Why the red apple? Why did the world’s press and news columns pick on LKY or Singapore?  You get the idea.  There’s more glory and glee than hitting a green apple

Many years ago, I hosted two Swiss scientists at the China Town Hawker Center.  One of them said, “Oh, where are the policemen?”  He had read that Singapore was a police state.  I teased in return “Not so loud, they are all around us, in plain clothes”.  Or the occasion when my UBC professors who came here twenty years ago realised that what they read in Canada about Singapore were not factual, but fabricated!  (e.g. http://honestreporting.com/)

Comments are free.  But they must be factual and fair.

Why do so many blog about my pastor Joseph Prince? Because he’s like the red apple – too prominent and prodigious.  The film star / celebrity portrait on his bestselling books. The outstanding (architecturally I mean or is it outlandish?) church he pastors. The thousands (millions via TV) who eagerly and enthusiastically watch and listen to him. The testimonies that extol the impact and influence of his Grace sermons.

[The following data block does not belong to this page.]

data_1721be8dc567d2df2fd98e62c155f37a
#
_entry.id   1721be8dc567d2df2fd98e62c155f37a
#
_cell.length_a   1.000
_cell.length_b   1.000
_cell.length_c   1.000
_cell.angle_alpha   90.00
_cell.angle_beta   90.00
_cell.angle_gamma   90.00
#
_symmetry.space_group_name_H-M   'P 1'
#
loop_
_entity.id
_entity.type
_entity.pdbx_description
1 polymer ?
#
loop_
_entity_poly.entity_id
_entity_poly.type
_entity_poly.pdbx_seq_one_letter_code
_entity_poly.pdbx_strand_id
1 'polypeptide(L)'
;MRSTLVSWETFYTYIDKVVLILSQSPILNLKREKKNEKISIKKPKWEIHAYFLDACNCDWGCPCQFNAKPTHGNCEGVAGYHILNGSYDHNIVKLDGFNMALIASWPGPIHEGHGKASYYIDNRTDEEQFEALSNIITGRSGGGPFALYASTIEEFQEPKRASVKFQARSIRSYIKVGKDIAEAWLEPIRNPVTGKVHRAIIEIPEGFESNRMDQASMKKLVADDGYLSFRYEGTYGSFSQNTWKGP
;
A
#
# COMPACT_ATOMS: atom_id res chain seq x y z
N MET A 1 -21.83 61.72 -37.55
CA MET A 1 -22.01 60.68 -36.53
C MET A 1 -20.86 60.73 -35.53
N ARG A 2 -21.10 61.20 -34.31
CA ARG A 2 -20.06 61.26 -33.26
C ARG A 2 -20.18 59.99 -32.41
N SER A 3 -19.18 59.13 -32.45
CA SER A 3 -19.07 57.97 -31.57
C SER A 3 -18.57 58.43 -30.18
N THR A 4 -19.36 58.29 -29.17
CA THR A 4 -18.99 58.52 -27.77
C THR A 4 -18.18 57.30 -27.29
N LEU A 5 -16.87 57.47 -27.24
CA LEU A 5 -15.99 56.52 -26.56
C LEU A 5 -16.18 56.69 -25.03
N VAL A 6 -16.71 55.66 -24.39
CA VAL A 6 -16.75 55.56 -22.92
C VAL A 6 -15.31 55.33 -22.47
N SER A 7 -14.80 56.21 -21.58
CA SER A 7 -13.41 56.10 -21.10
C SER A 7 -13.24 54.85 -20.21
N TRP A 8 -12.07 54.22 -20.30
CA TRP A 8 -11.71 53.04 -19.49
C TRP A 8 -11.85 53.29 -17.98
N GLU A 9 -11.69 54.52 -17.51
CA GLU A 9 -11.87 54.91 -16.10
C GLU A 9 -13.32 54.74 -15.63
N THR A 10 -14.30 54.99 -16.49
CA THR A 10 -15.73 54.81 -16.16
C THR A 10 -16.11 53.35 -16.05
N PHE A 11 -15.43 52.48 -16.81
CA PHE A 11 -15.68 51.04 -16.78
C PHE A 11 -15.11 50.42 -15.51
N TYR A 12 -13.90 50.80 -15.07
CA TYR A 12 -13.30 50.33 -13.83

No it can’t be.  How can a tiny nation Singapore pull off so many achievements that elude even Western (better?) countries? How can an Asian LKY be respected and consulted even by world (western) statesman?  No, it can’t be – and so those who hold the pen would bring forth their searchlights and scour all that comes forth from LKY, and even resort to tarnish our beloved founder statesman and our nation. There’s glory and glee in blogging about a red apple.

 

W Safire definitely wasn’t a fan, and writing about Singapore and LKY probably garnered more mileage than writing about a green apple.

I found a transcript of a 1999 interview – LKY faced off with Safire, – speechwriter for US president, NYT renowned columnist. His views and writings were as free as the US could be, and LKY was more than a match when giving him an audience. And in his usual style, LKY was sharper, faster. Factual, fair-handed. In comparison, WS was out of his depth.

 

LKY to William Safire : [Laughs] I am not saying that. You are reducing it. You are caricaturing what I am saying.